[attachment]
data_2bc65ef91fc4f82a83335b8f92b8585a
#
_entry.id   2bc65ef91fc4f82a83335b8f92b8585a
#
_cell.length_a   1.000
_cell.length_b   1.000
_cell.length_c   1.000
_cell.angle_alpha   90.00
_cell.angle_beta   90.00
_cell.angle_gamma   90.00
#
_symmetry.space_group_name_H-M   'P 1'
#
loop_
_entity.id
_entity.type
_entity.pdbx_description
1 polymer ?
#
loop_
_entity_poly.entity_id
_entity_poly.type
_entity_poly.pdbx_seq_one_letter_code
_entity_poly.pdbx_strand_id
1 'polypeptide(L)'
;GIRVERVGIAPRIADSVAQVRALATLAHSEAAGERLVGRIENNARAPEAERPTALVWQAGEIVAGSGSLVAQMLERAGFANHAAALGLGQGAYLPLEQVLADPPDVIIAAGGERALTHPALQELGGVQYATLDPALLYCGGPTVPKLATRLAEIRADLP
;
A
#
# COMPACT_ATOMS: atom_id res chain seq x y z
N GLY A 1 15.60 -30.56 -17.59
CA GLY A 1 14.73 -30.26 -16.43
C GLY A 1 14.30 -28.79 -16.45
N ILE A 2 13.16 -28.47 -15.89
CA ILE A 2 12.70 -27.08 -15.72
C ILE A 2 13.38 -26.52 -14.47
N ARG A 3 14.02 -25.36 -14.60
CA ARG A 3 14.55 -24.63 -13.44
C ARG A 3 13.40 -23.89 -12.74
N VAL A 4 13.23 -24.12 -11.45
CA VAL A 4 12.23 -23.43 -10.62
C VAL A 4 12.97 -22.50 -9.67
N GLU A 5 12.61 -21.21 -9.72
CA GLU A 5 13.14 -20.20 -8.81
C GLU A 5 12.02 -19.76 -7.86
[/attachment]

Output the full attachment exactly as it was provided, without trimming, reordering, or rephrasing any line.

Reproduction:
data_2bc65ef91fc4f82a83335b8f92b8585a
#
_entry.id   2bc65ef91fc4f82a83335b8f92b8585a
#
_cell.length_a   1.000
_cell.length_b   1.000
_cell.length_c   1.000
_cell.angle_alpha   90.00
_cell.angle_beta   90.00
_cell.angle_gamma   90.00
#
_symmetry.space_group_name_H-M   'P 1'
#
loop_
_entity.id
_entity.type
_entity.pdbx_description
1 polymer ?
#
loop_
_entity_poly.entity_id
_entity_poly.type
_entity_poly.pdbx_seq_one_letter_code
_entity_poly.pdbx_strand_id
1 'polypeptide(L)'
;GIRVERVGIAPRIADSVAQVRALATLAHSEAAGERLVGRIENNARAPEAERPTALVWQAGEIVAGSGSLVAQMLERAGFANHAAALGLGQGAYLPLEQVLADPPDVIIAAGGERALTHPALQELGGVQYATLDPALLYCGGPTVPKLATRLAEIRADLP
;
A
#
# COMPACT_ATOMS: atom_id res chain seq x y z
N GLY A 1 15.60 -30.56 -17.59
CA GLY A 1 14.73 -30.26 -16.43
C GLY A 1 14.30 -28.79 -16.45
N ILE A 2 13.16 -28.47 -15.89
CA ILE A 2 12.70 -27.08 -15.72
C ILE A 2 13.38 -26.52 -14.47
N ARG A 3 14.02 -25.36 -14.60
CA ARG A 3 14.55 -24.63 -13.44
C ARG A 3 13.40 -23.89 -12.74
N VAL A 4 13.23 -24.12 -11.45
CA VAL A 4 12.23 -23.43 -10.62
C VAL A 4 12.97 -22.50 -9.67
N GLU A 5 12.61 -21.21 -9.72
CA GLU A 5 13.14 -20.20 -8.81
C GLU A 5 12.02 -19.76 -7.86